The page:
Get over it: Let's talk to Iran

January 05, 1998|By Richard Reeves

NEW YORK -- ''What do Americans think now about the taking of the hostages?'' an Iranian official asked me a couple weeks ago, just after his president, Mohammed Khatami, called for dialogue with the United States.

''Not much,'' was my answer. Nearly 19 years have passed since the November day in 1979 when Iranians charged the U.S. Embassy in Tehran, seizing 90 representatives of the U.S. government -- the last 52 of whom were released 444 days later. ''Nineteen years is a very long time for Americans.''

Ignorance not bliss

We generally take history as it comes, pleading ignorance of events that happened before we were old enough to understand. That ignorance may not be blissful, but it generally allows us to get on with the business of the day. Iranians, like Serbians and hosts of other peoples, live daily with hurts and slights of the past, back to the cruelties of the Christian Crusades and the Muslim conquests of centuries long gone -- or at least to several 20th-century Anglo-American attempts to bring Iran (or its oil) under our control.

A lot has happened in 19 years. We seized and hold more than $10 billion in Iranian property and accounts in the United States. President Carter, with the help of television news operations, politicized the hostage-taking to the point that it may have cost him re-election. Eight Americans were killed in a botched helicopter rescue attempt. We covertly aided and encouraged Saddam Hussein in the Iran-Iraq war of the 1980s. We shot an airplane of ordinary Iranians out of the sky -- by mistake.

The Iranians, under what seemed to be almost medieval rule by (( religious leaders, were often brutal at home, and seemed to be using oil money, terror and anything else at their disposal to spread their particular Islamic doctrines to the edges of the Muslim world and beyond. We, of course, do exactly the same kinds of things -- without torture and bombs, one hopes -- to zTC spread our secular versions of democracy.

The surprise that may have led to talk of dialogue came from the other side. Iran, it seems, has democracy of its own. Last fall, Mr. Khatami, considered a moderate opposition candidate, was elected with 70 percent of the vote. He is a cleric himself and had to be approved by ayatollahs to get on the ballot, but he and the voters stunned the world and, perhaps, themselves, too.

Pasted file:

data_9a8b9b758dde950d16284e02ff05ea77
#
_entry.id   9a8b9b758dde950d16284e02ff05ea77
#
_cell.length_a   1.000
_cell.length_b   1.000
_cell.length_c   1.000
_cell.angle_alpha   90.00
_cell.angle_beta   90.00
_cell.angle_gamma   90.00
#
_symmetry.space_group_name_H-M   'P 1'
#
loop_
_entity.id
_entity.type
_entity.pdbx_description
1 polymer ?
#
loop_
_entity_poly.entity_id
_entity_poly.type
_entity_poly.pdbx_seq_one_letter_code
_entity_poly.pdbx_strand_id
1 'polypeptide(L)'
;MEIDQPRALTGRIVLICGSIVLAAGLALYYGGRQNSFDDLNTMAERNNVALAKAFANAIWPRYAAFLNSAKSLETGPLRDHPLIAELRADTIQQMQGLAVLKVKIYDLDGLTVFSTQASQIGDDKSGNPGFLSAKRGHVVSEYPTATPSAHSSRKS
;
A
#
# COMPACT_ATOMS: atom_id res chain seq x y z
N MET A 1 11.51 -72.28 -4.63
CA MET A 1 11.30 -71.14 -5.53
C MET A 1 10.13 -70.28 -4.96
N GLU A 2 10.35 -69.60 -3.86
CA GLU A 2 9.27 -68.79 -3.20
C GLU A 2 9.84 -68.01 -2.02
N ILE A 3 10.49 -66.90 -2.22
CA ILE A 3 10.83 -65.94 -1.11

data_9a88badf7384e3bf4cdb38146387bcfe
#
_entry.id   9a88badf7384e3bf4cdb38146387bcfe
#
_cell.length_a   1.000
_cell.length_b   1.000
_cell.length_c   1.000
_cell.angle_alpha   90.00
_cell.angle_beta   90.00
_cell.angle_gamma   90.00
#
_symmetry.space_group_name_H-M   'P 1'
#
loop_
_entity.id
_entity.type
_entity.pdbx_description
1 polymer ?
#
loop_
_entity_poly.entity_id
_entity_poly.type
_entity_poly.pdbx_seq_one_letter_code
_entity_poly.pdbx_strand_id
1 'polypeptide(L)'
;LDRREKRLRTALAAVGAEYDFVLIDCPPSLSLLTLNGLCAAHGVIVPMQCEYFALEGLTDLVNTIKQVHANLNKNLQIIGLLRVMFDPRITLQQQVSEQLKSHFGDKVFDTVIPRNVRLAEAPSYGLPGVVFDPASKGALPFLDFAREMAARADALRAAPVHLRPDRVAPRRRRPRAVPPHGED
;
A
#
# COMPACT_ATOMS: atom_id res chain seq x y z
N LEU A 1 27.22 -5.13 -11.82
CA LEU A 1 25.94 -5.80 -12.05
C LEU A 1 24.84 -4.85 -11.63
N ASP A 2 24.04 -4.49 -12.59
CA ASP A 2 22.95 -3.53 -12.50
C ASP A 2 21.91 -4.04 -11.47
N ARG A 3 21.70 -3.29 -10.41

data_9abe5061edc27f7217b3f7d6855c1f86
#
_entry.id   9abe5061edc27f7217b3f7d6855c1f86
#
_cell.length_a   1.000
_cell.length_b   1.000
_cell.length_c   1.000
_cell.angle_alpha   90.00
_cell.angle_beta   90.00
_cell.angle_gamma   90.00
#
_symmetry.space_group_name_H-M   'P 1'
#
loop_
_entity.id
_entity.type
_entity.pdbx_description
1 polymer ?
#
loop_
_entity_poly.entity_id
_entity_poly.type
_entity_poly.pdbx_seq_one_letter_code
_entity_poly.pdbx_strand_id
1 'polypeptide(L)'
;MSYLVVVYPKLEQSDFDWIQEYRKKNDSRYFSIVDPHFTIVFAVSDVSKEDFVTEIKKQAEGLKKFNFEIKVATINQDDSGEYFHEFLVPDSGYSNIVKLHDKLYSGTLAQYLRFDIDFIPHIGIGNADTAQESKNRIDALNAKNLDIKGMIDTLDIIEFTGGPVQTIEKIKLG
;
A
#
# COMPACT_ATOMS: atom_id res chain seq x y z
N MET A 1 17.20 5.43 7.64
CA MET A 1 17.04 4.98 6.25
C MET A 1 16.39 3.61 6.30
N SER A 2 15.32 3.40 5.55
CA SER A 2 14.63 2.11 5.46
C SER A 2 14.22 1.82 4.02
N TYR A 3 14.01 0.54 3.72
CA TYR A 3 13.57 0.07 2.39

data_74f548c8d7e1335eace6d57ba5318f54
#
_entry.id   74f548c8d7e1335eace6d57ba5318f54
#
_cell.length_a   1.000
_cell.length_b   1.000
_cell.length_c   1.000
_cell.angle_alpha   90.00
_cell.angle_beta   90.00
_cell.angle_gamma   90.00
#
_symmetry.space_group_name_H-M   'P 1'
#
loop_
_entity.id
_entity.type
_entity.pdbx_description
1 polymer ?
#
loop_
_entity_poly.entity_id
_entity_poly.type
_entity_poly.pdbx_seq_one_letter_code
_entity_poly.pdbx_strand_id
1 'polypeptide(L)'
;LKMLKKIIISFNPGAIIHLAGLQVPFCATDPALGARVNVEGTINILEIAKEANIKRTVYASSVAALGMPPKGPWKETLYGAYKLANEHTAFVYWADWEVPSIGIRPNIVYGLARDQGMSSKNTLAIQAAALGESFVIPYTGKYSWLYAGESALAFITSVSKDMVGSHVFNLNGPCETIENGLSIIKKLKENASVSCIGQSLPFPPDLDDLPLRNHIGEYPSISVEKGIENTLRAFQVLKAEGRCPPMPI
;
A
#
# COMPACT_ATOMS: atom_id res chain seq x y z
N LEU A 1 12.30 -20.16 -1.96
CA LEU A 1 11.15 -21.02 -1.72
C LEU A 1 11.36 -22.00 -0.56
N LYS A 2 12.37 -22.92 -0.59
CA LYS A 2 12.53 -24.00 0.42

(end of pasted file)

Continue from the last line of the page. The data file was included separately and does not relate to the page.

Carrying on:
''This may seem an odd thing to say,'' said a United Nations official serving there, ''but Iran is enjoying a greater degree of democracy than it has ever had in its history.'' That quote is from a report by one of two American women in Iran for 10 days after being invited to a UNICEF conference on children's health this month in Tehran, Catherine O'Neill, the founder of the Women's Commission for Refugee Women and Children. She is also my wife. The other woman was Dr. Jane Schaller of Tufts University.

The whole Iranian-American relationship has been odd, indeed, for more than a half-century. It was the Central Intelligence Agency that planned and financed the 1953 overthrow of Iran's elected prime minister, Mohammad Mossadegh, to put the shah back on his throne. Since 1979, we have done our best to isolate Iran, but we have also succeeded in isolating ourselves.

In fact, most of the professional women the two Americans met were trained in the United States or had family here. The country's health minister, a man first appointed by the founding father of this revolution, the Ayatollah Khomeini, served one term and later was reappointed to a second term by President Rafsanjani.

So where are we? President Clinton quickly responded that we would welcome dialogue, specifying, though, that the Iranians must satisfy official American concerns about terrorism, about opposition to American peace plans for the Middle East and about development of nuclear weapons. Honor must be paid to American policy over these 18 years, said the president, his spokesmen and important editorial pages in New York and Washington, before real dialogue is possible.

A failed policy

But the isolation policy has already failed. Not only did it increase rather than decrease the control of men calling the United States the ''Great Satan,'' it was arguably responsible for such things as Iran's nuclear chase. Would Iran be building nuclear weapons if we had remained engaged there, or if we had not encouraged Saddam Hussein to invade the country?

Should we plan on another 19 years of isolation -- while our allies merrily do profitable business -- or should we take a new look at what we are doing and why? In another 17 years we could match our 36 years of isolating Cuba. This one, though, is a bigger bit of foolishness, in time and people and ignorance. Cuba is a poor country of 11 million people, one of whom we don't like. Iran has 70 million people and real resources, including oil. The old policy has failed and, wherever the invitation comes from, it is time for us to face the reality.

Richard Reeves is a syndicated columnist.

Pub Date: 1/05/98

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